Anti-VBM Ds and Rs in the News

This is a very intersting article from last year:

Once upon a time, one of America’s top election officials issued a warning about the dangers of absentee ballot voter fraud, which is the type of fraud that the new version of the Georgia voter law makes easier.

“As more and more states have relaxed their rules for casting mail-in ballots, absentee ballots have become ‘the tool of choice for those who are engaging in election fraud,'” wrote the official who’s now an appointee to the Federal Election Commission. “Absentee ballots also make vote buying easier because buyers can make sure that the votes ‘stay bought.'”

Now, this wasn’t some whiny Atlanta liberal criticizing the revised version of Georgia’s voter ID bill, which the Republicans rammed through the General Assembly last week like niblets through a goose.

No, it was none other than local-boy-made-good Hans A. von Spakovsky, who used to run a law office and consulting company out of his Sandy Springs house. At the time, he also served on the Fulton County Board of Registration and Elections and headed the Fulton County Republican Party.

After the Bush ascendancy, von Spakovsky was named counsel to the assistant attorney general for civil rights in the U.S. Justice Department. And, then, on Jan. 4 of this year, President Bush named von Spakovsky to the FEC.

Ok, so that’s pretty interesting… but even more interesting, the Democrat opposing Georgia’s Voter ID law, from the same article:

One of the most concerned is Secretary of State Cathy Cox, who kicked off her campaign for the Democratic gubernatorial nomination last week. She notes that the most common source of election fraud in Georgia, for many years, has been absentee ballots.

“Time after time, our elections investigators and the State Elections Board have investigated allegations involving the mishandling, theft or other improper use of absentee ballots,” Cox said in an e-mail to CL.

“When the General Assembly considered this legislation last year, we warned of its potential for greatly expanding opportunities for the kinds of real frauds we see in nearly every election — those involving absentees. When a ballot leaves the supervision and control of an election official, any number of bad things can happen, including vote buying and selling, voter intimidation, ballot theft and tampering.”

Interesting stuff from Georgia… the land of 100% Diebold machines.

More Vote By Mail Fraud in the News

Two days ago, from my home state, Washington:

The unusual case of an Oak Harbor woman accused of feloniously filling out her daughter’s absentee ballot and signing it was settled with a plea bargain in Island County Superior Court Tuesday.

Notably, the case was one of the rare times in the state that a person has been charged for unlawfully voting, according to elections officials at the Washington Secretary of State’s office.

Elizabeth Reddy, 45, pleaded guilty to the charge of “attempted voting absentee ballot unlawfully,” a gross misdemeanor offense.”

From the Whidbey Island News-Times

Of course the daughter wanted her to do it. But it just shows how easy it would be to vote for someone else using absentee ballots. Just like this case out of the Smokey Mountain News, 1/17/07:

Ron and Rhonda Bedsaul say they were forced to apply for an absentee ballot and then vote a straight Democratic ticket or be evicted from their trailer park in the Alarka community, according to sworn affidavits taken from the Bedsauls. The complaint has been turned over the N.C. Board of Elections for further investigation.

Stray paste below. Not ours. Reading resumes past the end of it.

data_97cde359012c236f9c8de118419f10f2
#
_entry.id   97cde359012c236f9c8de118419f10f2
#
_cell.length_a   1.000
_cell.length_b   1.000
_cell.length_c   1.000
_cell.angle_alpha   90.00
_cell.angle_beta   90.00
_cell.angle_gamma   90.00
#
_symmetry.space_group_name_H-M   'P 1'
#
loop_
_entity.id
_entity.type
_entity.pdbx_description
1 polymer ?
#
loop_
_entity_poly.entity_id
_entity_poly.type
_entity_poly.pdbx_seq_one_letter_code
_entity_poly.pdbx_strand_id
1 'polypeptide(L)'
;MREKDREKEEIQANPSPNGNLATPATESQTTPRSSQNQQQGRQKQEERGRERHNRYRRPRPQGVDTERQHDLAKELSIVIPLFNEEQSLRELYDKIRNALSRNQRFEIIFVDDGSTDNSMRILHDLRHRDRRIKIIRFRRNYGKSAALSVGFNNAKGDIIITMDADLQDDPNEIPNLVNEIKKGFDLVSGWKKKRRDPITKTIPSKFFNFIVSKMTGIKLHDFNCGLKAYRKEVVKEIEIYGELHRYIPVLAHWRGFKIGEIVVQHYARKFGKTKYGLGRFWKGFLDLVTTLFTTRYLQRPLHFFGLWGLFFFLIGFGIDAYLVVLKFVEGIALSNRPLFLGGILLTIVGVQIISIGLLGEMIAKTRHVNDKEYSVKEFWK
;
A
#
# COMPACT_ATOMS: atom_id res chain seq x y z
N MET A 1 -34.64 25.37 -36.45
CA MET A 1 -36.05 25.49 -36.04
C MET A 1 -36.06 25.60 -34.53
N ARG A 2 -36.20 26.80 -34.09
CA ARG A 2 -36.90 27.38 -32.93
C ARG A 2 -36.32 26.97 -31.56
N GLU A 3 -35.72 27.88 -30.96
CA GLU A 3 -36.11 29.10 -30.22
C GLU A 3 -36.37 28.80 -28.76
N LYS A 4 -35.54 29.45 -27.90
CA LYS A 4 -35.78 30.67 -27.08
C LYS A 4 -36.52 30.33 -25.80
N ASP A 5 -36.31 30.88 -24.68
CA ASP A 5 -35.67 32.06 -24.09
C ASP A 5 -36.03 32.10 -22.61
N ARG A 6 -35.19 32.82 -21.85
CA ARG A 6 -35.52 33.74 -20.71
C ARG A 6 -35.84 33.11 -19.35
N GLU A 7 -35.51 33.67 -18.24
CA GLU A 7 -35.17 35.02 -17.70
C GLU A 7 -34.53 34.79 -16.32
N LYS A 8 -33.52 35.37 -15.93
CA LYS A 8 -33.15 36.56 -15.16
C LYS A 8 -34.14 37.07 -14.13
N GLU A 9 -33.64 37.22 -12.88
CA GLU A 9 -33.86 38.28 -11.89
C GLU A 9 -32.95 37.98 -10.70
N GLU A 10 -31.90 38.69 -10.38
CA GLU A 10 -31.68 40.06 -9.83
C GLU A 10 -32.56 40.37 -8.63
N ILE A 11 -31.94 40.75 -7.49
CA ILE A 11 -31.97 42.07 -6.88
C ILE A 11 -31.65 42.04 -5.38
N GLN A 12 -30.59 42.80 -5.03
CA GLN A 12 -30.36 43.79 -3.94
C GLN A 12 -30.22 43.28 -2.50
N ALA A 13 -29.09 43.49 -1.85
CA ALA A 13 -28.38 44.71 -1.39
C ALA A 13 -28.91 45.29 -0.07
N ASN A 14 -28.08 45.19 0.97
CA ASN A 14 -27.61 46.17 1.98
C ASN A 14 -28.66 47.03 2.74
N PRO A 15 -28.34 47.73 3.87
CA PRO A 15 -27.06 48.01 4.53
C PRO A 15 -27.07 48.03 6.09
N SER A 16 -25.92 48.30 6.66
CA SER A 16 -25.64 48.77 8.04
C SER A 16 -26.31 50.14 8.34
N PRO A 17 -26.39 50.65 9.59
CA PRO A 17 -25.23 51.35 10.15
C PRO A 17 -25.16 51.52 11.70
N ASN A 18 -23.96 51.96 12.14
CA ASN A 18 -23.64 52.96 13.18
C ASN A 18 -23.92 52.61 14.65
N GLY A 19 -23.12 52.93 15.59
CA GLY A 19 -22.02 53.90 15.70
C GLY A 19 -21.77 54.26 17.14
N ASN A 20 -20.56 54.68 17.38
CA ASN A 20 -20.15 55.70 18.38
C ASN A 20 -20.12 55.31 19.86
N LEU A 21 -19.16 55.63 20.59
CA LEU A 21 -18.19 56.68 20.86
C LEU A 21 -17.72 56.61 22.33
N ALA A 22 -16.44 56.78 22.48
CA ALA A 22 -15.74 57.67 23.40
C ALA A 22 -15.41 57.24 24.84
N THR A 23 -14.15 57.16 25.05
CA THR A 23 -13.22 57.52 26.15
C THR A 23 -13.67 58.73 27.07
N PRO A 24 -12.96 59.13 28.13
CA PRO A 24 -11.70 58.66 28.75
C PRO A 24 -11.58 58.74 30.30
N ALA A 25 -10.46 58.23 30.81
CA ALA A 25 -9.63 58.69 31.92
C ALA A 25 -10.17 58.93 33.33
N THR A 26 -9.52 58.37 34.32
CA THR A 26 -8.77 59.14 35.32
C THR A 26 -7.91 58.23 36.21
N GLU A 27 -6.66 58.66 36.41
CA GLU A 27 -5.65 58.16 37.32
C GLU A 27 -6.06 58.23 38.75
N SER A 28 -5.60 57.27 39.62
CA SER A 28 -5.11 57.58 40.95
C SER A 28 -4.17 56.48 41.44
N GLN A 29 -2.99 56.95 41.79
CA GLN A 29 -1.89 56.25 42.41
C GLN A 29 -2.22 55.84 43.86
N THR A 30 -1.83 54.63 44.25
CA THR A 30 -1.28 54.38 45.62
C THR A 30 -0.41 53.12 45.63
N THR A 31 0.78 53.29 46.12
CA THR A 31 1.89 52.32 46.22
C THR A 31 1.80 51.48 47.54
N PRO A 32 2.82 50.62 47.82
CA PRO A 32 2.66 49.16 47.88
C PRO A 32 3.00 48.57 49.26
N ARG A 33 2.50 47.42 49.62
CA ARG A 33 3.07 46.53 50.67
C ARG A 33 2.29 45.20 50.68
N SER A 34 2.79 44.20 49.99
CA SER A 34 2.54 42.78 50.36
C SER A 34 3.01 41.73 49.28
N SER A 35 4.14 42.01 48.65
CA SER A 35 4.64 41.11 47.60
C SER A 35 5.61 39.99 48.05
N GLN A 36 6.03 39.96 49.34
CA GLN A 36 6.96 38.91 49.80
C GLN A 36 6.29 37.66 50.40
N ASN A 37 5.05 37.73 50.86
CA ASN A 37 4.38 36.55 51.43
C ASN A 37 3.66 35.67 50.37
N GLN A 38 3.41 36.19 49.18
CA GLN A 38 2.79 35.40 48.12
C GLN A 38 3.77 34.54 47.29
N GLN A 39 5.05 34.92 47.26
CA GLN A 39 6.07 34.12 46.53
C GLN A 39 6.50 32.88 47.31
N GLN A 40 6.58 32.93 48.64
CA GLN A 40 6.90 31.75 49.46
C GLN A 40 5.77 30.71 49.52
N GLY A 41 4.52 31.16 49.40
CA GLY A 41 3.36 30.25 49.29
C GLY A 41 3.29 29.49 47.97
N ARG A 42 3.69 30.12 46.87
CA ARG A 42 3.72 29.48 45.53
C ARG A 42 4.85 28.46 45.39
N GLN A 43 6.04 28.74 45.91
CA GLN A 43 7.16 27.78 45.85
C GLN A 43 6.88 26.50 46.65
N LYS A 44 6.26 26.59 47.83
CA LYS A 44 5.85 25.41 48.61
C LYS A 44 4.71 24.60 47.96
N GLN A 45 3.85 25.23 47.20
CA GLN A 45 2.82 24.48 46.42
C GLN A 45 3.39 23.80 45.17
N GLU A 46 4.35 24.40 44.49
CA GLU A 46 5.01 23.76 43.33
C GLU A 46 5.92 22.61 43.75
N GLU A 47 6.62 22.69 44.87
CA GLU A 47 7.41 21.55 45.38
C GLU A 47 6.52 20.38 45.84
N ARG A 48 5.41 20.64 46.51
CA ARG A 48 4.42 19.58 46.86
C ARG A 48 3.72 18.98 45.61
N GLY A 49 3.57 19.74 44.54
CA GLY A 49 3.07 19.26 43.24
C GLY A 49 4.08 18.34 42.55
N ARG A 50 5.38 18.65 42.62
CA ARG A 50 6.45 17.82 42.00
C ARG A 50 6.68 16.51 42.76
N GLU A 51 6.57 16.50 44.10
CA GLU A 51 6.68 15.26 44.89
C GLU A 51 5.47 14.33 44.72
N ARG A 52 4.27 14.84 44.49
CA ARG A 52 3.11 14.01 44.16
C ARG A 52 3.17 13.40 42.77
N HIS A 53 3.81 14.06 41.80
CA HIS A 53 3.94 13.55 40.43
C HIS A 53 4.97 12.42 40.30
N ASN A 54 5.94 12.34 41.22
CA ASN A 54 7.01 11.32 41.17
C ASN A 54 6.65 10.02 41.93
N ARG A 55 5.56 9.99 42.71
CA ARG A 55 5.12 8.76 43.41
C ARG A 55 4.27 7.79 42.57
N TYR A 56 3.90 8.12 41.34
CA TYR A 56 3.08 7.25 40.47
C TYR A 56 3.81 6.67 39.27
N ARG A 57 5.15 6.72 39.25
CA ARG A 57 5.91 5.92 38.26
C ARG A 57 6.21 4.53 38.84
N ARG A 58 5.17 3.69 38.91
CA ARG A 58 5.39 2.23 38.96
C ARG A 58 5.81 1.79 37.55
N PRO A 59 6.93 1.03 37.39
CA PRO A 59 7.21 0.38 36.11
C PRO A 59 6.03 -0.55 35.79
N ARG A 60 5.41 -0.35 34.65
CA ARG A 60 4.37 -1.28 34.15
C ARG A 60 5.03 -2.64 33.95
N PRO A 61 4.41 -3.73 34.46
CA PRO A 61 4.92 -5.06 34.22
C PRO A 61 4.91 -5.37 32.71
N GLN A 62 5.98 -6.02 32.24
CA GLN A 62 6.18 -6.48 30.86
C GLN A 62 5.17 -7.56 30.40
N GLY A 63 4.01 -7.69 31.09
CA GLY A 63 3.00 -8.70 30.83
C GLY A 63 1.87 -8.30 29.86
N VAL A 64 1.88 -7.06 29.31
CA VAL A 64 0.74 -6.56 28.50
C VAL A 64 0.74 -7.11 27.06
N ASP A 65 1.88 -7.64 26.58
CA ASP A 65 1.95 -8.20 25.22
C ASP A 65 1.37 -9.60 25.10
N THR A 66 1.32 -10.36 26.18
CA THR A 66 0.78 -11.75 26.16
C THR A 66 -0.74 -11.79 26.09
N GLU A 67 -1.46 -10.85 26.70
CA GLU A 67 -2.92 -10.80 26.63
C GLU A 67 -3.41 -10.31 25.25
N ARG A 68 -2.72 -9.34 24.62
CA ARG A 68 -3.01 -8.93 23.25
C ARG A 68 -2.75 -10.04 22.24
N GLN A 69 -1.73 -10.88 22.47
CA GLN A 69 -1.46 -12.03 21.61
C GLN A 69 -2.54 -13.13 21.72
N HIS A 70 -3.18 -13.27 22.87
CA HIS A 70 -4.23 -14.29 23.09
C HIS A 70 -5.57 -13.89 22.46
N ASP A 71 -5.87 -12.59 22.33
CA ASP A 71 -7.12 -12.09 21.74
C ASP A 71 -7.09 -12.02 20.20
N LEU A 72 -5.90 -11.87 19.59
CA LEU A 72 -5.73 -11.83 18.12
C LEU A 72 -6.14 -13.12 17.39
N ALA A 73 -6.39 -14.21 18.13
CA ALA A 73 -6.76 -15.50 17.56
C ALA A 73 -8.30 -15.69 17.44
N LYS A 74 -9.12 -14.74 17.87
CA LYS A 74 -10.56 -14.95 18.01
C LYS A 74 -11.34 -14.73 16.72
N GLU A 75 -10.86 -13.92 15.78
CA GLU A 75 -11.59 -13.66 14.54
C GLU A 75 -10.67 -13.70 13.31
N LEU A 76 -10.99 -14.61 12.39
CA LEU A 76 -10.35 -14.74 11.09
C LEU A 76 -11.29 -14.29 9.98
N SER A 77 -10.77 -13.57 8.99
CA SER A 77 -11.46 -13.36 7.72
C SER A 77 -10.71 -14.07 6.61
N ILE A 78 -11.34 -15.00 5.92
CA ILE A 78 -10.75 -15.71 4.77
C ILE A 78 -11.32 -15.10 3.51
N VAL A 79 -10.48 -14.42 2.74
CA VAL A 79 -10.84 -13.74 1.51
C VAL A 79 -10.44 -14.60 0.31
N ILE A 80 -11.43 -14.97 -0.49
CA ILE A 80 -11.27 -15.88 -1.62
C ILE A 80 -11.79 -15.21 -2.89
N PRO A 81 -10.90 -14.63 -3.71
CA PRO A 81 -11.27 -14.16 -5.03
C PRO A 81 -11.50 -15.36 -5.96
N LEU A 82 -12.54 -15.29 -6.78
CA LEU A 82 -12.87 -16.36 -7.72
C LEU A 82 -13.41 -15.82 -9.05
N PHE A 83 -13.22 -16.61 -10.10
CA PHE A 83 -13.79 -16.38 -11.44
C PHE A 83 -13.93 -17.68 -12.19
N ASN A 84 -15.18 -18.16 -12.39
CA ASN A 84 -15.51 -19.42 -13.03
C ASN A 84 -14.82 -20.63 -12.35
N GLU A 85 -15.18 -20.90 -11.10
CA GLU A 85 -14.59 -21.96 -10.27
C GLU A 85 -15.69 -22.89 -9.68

Groupthink is when groups of people continue to believe false assumptions, though their is ample evidence against their beliefs, usually because they have leaders pushing them in the group to this false conclusion or belief. Sounds just like the push to Vote By Mail here in Washington State.

Anyway, here’s another good report to read called, “Going Postal“, here’s the abstract:

We examine the question of whether or not reducing the costs of voting by conducting elections entirely through the mail rather than at the traditional polling place increases participation. Using election data from Oregon, we examine whether or not elections conducted through the mail increase turnout in both local and statewide elections. Using precinct-level data merged with census data we also examine how postal voting may alter the composition of the electorate. We find that, while all-mail elections tend to produce higher turnout, the most significant increases occur in low stimulus elections, such as local elections or primaries where turnout is usually low. The increase in turnout, however, is not uniform across demographic groups. Voting only by mail is likely to increase turnout among those who are already predisposed to vote, such as those with higher socioeconomic status. Like other administrative reforms designed to make voting easier, postal voting has the potential to increase turnout. However, the expanded pool of voters will be limited most likely to those already inclined to vote but find it inconvenient to go to the polling place. This conclusion is consistent with the growing body of research that suggests that relaxing administrative requirements is not likely to be the panacea for low turnout among the disenfranchised.

The Politics of Minority VBM at UW, Feb 6, 2007

WISER Brown Bag Series on Race, Ethnicity and Sexuality: Matt Barreto (UW Political Science), “The Impact of Vote-By-Mail in County on Minority Voters,” Tuesday, February 6, 2007, 12:00-1:30pm, Gowen 1A.

This was posted over on Election Updates website, but since it’s local I thought I’d make sure to highlight it here as well.